This study seeks to answer a simple question: will we have enough renewable electricity to meet all of the EU's decarbonisation objectives, and, if not, what should be the priorities and how to address the remaining needs for energy towards carbon neutrality? Indeed, if not, the policy push for green hydrogen would not be covered by enough green electricity to match the “energy efficiency and electrification first” approach outlined in the system integration communication, and a prioritization of green electricity uses complemented by other solutions (import of green electricity or sustainable fuels, CCS...) would be advisable . On one hand, we show that the principle “Energy efficiency and electrification first” results in an electricity demand which will be very difficult to satisfy domestically with renewable energy. On the other hand, green hydrogen and other sustainable fuels will be needed for a carbon neutral industry, for the replacement of the fuel for aviation and navigation, and as strategic green energy reserves. The detailed modelling of these interactions is challenging, given the large uncertainties on technology and infrastructure development. Therefore, we offer a “15 mins” decarbonization scenario based on general and transparent technical considerations and very straightforward “back-of-envelope” calculations.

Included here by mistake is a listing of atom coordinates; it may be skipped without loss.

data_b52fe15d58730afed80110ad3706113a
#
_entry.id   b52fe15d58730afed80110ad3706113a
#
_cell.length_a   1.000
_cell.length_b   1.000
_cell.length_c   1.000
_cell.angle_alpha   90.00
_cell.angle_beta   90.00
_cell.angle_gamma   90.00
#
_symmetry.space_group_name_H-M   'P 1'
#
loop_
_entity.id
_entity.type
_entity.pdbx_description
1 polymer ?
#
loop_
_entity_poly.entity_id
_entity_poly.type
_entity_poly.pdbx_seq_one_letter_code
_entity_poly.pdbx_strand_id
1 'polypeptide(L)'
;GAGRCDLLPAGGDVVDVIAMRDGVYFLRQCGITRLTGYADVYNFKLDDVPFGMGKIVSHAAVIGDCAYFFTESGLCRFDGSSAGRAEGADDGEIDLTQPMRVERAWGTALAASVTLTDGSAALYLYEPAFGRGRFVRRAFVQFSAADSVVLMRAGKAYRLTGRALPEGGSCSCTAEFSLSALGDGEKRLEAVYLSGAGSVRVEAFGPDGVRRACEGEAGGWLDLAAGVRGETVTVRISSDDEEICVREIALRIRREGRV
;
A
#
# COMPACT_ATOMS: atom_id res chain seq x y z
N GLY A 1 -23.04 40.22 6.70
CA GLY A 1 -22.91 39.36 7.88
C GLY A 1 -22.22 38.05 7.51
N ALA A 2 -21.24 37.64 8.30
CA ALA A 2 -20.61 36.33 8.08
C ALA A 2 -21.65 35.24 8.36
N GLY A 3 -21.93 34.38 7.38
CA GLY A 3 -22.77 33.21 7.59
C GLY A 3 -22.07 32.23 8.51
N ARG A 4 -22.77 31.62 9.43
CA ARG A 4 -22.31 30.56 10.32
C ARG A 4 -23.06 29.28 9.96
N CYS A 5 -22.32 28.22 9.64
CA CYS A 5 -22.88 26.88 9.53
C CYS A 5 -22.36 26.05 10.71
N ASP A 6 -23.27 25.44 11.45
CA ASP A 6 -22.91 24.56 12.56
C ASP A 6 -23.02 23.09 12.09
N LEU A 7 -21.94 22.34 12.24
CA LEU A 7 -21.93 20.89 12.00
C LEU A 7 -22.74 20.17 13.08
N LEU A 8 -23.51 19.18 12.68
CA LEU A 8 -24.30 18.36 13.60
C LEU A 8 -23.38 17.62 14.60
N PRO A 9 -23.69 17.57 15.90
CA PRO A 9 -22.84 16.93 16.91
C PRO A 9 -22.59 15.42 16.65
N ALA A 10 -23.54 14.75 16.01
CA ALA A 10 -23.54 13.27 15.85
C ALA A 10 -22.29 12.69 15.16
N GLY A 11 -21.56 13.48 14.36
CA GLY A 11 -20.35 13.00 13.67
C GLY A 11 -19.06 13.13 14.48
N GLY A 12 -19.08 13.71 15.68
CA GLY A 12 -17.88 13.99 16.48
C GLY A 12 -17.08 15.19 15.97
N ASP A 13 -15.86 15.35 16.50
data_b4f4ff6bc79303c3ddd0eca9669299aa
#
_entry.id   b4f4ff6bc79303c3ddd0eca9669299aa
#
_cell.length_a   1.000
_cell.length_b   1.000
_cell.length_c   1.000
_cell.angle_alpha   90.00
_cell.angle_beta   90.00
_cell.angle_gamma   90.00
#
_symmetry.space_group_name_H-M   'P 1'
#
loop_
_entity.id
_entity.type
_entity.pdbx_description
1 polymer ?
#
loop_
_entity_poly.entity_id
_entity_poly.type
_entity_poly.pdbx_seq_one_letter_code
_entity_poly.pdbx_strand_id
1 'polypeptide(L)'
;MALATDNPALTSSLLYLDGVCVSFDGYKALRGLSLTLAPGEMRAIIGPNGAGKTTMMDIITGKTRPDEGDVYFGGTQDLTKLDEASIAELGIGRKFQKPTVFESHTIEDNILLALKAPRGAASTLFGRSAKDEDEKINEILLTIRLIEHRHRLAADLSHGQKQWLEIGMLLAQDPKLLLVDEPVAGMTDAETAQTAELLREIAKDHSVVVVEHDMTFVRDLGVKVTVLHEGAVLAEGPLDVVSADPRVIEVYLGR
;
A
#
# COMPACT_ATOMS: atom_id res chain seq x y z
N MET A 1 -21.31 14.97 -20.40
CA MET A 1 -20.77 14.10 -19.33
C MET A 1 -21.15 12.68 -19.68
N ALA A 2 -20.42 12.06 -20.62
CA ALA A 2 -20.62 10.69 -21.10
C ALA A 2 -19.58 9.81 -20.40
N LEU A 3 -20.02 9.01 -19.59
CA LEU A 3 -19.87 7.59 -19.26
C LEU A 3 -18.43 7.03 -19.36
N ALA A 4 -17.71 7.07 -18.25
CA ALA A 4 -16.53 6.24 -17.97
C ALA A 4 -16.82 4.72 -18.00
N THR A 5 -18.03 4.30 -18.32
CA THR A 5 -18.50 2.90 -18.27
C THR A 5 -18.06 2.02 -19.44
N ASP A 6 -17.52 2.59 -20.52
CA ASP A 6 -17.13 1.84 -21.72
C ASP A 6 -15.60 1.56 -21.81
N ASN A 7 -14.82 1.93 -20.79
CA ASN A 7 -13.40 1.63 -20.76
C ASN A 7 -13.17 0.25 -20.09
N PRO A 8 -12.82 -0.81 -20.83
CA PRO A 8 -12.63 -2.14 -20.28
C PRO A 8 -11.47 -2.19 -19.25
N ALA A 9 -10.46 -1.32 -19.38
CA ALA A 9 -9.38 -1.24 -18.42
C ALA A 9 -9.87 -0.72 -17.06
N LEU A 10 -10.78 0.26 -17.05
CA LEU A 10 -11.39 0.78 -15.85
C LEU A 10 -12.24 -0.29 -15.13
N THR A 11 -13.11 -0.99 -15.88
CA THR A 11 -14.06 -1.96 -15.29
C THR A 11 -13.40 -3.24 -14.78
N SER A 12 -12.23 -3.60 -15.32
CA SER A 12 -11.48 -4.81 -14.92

The EU ETS with companion policies is more robust than relying solely on either regulatory or carbon-pricing interventions. Policies should be developed to account for the disparate impacts of the [...]
Customers are expected to play a fundamental role in the transition to a decarbonised and digitalised energy system. However, experience so far suggests that customer engagement in energy markets cannot [...]
This deliverable, which is part of the Horizon 2020 OneNet project, outlines the alignment activities carried out in OneNet Task 3.4, focusing on integrating the proposed electricity market concepts with [...]
Flexibility involves the adjustment of energy consumption or generation schedules to benefit the grid, for instance, providing services such as balancing, congestion management, and voltage control. Flexibility can be offered [...]